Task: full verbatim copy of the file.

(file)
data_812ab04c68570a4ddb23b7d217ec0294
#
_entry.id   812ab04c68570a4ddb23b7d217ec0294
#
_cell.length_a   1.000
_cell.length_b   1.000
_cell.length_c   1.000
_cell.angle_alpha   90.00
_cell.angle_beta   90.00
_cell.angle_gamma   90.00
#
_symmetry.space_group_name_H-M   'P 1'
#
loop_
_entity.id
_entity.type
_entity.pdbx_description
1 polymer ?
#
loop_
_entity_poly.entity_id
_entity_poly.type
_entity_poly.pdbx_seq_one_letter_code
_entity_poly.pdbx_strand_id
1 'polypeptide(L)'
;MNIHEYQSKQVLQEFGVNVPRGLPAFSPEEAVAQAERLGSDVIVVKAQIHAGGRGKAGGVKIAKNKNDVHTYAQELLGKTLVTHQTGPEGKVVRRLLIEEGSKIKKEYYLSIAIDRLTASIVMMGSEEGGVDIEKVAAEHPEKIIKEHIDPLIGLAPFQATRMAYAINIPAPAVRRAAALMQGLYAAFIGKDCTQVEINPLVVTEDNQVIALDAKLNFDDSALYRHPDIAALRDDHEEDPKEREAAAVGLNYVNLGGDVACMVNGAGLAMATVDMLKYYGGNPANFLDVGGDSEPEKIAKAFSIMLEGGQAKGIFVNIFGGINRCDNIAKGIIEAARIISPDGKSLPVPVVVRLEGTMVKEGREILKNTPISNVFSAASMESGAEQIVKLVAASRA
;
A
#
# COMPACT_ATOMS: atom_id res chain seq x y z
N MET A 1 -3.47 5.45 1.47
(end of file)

data_812ab04c68570a4ddb23b7d217ec0294
#
_entry.id   812ab04c68570a4ddb23b7d217ec0294
#
_cell.length_a   1.000
_cell.length_b   1.000
_cell.length_c   1.000
_cell.angle_alpha   90.00
_cell.angle_beta   90.00
_cell.angle_gamma   90.00
#
_symmetry.space_group_name_H-M   'P 1'
#
loop_
_entity.id
_entity.type
_entity.pdbx_description
1 polymer ?
#
loop_
_entity_poly.entity_id
_entity_poly.type
_entity_poly.pdbx_seq_one_letter_code
_entity_poly.pdbx_strand_id
1 'polypeptide(L)'
;MNIHEYQSKQVLQEFGVNVPRGLPAFSPEEAVAQAERLGSDVIVVKAQIHAGGRGKAGGVKIAKNKNDVHTYAQELLGKTLVTHQTGPEGKVVRRLLIEEGSKIKKEYYLSIAIDRLTASIVMMGSEEGGVDIEKVAAEHPEKIIKEHIDPLIGLAPFQATRMAYAINIPAPAVRRAAALMQGLYAAFIGKDCTQVEINPLVVTEDNQVIALDAKLNFDDSALYRHPDIAALRDDHEEDPKEREAAAVGLNYVNLGGDVACMVNGAGLAMATVDMLKYYGGNPANFLDVGGDSEPEKIAKAFSIMLEGGQAKGIFVNIFGGINRCDNIAKGIIEAARIISPDGKSLPVPVVVRLEGTMVKEGREILKNTPISNVFSAASMESGAEQIVKLVAASRA
;
A
#
# COMPACT_ATOMS: atom_id res chain seq x y z
N MET A 1 -3.47 5.45 1.47